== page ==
The cabinet on Tuesday appointed Stavros Michail as head of the Health Insurance Organisation (HIO), a move which is hoped will offer reprieve for the embattled organisation.
A government spokesman clarified that Michail’s appointment as head of the HIO board will run until January 8.
Michail, who has previously served as the director general of the transport ministry, takes over a challenging portfolio at the HIO – an organisation which has been without effective leadership for weeks.
Thomas Antoniou, who handed in his resignation in early August – but was only recently accepted by the president, served as the previous head of the HIO until a series of scandals broke out over accusations of conflict of interest.
Antoniou was essentially forced out after claims that he was unfit for the role as his wife, a physiotherapist, is a Gesy provider. HIO is responsible for the running of Gesy.
Reports last week had pointed to former House president and Akel MP Adamos Adamou as the favourite for the post, but he soon confirmed that he declined the invitation for similar reasons.
“I declined because I do not view it as proper to ask my wife to leave Gesy so that I can become head of the HIO,” he told local media, explaining that she is also a Gesy provider.
That would have left Adamou in the same position as Antoniou unless his wife left the national healthcare provider.
Antoniou’s incompatibility was confirmed after the committee on conflict of interest handed over its report to the cabinet. His wife had only recently been inducted into Gesy – in December 2020.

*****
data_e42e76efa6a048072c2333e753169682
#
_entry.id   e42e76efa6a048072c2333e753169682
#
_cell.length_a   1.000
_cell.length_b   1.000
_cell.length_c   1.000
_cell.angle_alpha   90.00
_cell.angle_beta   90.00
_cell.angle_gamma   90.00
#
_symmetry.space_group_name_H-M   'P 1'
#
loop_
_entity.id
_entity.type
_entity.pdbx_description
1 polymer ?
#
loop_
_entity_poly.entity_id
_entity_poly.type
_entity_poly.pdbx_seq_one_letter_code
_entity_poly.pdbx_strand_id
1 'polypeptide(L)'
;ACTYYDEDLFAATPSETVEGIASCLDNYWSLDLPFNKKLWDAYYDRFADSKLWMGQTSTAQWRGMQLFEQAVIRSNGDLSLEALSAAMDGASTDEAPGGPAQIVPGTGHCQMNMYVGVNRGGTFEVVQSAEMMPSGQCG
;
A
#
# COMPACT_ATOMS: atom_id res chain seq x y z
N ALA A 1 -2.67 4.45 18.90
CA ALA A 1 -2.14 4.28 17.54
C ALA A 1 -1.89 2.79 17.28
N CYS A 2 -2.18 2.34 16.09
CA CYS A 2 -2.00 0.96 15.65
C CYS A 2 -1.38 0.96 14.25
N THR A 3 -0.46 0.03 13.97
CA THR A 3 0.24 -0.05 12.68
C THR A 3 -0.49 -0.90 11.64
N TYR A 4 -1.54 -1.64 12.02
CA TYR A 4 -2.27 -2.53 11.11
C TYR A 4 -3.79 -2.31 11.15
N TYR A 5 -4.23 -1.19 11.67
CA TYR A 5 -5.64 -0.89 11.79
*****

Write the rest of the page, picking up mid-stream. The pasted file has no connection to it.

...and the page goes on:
Adamou criticised the current procedures governing conflicts of interest, arguing that qualified and suitable people are being removed or are disqualified from important positions.
He said that: “They got rid of Thomas Antoniou and at the end of the day they sacrificed him for the sake of conflict of interest. He fulfilled his duties successfully for ten years. We must take another look at this matter, conflict of interest, because there are others who likely fall into this category.”
The HIO had been rocked by a flurry of scandals, ranging from the auditor general issuing a scathing report earlier this year and the most recent row over the appointment of Petros Agathangelou to the HIO board.
The committee charged with investigating potential conflict of interest among public officials was initially tasked to investigate Agathangelou’s case, amid widespread criticism that he was unfit for the role; with detractors pointing to him being the president of the Cyprus Medical Association.
Soon after, the committee announced that it was switching course, as it was to widen the scope of its investigation into the board more broadly – and not just into Agathangelou, whose appointment had been rescinded.
Antoniou then swiftly offered his resignation as he criticised attacks against Gesy, himself and his family as being politically motivated.
Earlier in the year, the auditor general accused the HIO of violating the law and philosophy of Gesy, charges denied by the body.